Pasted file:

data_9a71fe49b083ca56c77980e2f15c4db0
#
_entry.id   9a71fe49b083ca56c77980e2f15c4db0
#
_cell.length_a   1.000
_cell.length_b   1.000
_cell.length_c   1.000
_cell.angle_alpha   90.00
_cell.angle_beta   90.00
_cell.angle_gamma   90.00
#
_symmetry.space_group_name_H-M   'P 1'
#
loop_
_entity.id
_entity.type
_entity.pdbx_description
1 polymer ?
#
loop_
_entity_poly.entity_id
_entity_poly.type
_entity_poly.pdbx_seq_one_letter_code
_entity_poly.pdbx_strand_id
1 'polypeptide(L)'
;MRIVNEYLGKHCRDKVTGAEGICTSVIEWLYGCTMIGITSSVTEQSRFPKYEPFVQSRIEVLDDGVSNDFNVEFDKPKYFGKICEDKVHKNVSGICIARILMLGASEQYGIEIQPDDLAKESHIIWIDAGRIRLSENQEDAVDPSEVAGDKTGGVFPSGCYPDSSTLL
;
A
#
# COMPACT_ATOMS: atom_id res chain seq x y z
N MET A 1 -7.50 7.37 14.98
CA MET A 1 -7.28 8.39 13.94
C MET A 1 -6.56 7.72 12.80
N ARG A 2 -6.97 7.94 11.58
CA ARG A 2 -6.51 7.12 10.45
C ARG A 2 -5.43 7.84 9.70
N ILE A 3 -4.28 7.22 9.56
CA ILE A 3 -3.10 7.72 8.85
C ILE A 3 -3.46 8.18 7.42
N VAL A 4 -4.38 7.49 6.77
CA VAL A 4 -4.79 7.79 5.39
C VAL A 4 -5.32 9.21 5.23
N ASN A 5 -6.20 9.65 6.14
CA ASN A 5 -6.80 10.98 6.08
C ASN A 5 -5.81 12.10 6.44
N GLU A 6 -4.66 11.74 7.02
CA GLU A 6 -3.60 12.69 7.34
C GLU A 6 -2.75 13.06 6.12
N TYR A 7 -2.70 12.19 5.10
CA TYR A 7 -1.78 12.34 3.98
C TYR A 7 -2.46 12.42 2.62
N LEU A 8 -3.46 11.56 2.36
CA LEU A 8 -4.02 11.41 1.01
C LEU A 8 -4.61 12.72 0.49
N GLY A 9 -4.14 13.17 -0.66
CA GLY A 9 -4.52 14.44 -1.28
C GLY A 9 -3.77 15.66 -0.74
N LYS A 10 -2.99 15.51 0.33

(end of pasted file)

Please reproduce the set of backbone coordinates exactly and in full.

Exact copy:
data_9a71fe49b083ca56c77980e2f15c4db0
#
_entry.id   9a71fe49b083ca56c77980e2f15c4db0
#
_cell.length_a   1.000
_cell.length_b   1.000
_cell.length_c   1.000
_cell.angle_alpha   90.00
_cell.angle_beta   90.00
_cell.angle_gamma   90.00
#
_symmetry.space_group_name_H-M   'P 1'
#
loop_
_entity.id
_entity.type
_entity.pdbx_description
1 polymer ?
#
loop_
_entity_poly.entity_id
_entity_poly.type
_entity_poly.pdbx_seq_one_letter_code
_entity_poly.pdbx_strand_id
1 'polypeptide(L)'
;MRIVNEYLGKHCRDKVTGAEGICTSVIEWLYGCTMIGITSSVTEQSRFPKYEPFVQSRIEVLDDGVSNDFNVEFDKPKYFGKICEDKVHKNVSGICIARILMLGASEQYGIEIQPDDLAKESHIIWIDAGRIRLSENQEDAVDPSEVAGDKTGGVFPSGCYPDSSTLL
;
A
#
# COMPACT_ATOMS: atom_id res chain seq x y z
N MET A 1 -7.50 7.37 14.98
CA MET A 1 -7.28 8.39 13.94
C MET A 1 -6.56 7.72 12.80
N ARG A 2 -6.97 7.94 11.58
CA ARG A 2 -6.51 7.12 10.45
C ARG A 2 -5.43 7.84 9.70
N ILE A 3 -4.28 7.22 9.56
CA ILE A 3 -3.10 7.72 8.85
C ILE A 3 -3.46 8.18 7.42
N VAL A 4 -4.38 7.49 6.77
CA VAL A 4 -4.79 7.79 5.39
C VAL A 4 -5.32 9.21 5.23
N ASN A 5 -6.20 9.65 6.14
CA ASN A 5 -6.80 10.98 6.08
C ASN A 5 -5.81 12.10 6.44
N GLU A 6 -4.66 11.74 7.02
CA GLU A 6 -3.60 12.69 7.34
C GLU A 6 -2.75 13.06 6.12
N TYR A 7 -2.70 12.19 5.10
CA TYR A 7 -1.78 12.34 3.98
C TYR A 7 -2.46 12.42 2.62
N LEU A 8 -3.46 11.56 2.36
CA LEU A 8 -4.02 11.41 1.01
C LEU A 8 -4.61 12.72 0.49
N GLY A 9 -4.14 13.17 -0.66
CA GLY A 9 -4.52 14.44 -1.28
C GLY A 9 -3.77 15.66 -0.74
N LYS A 10 -2.99 15.51 0.33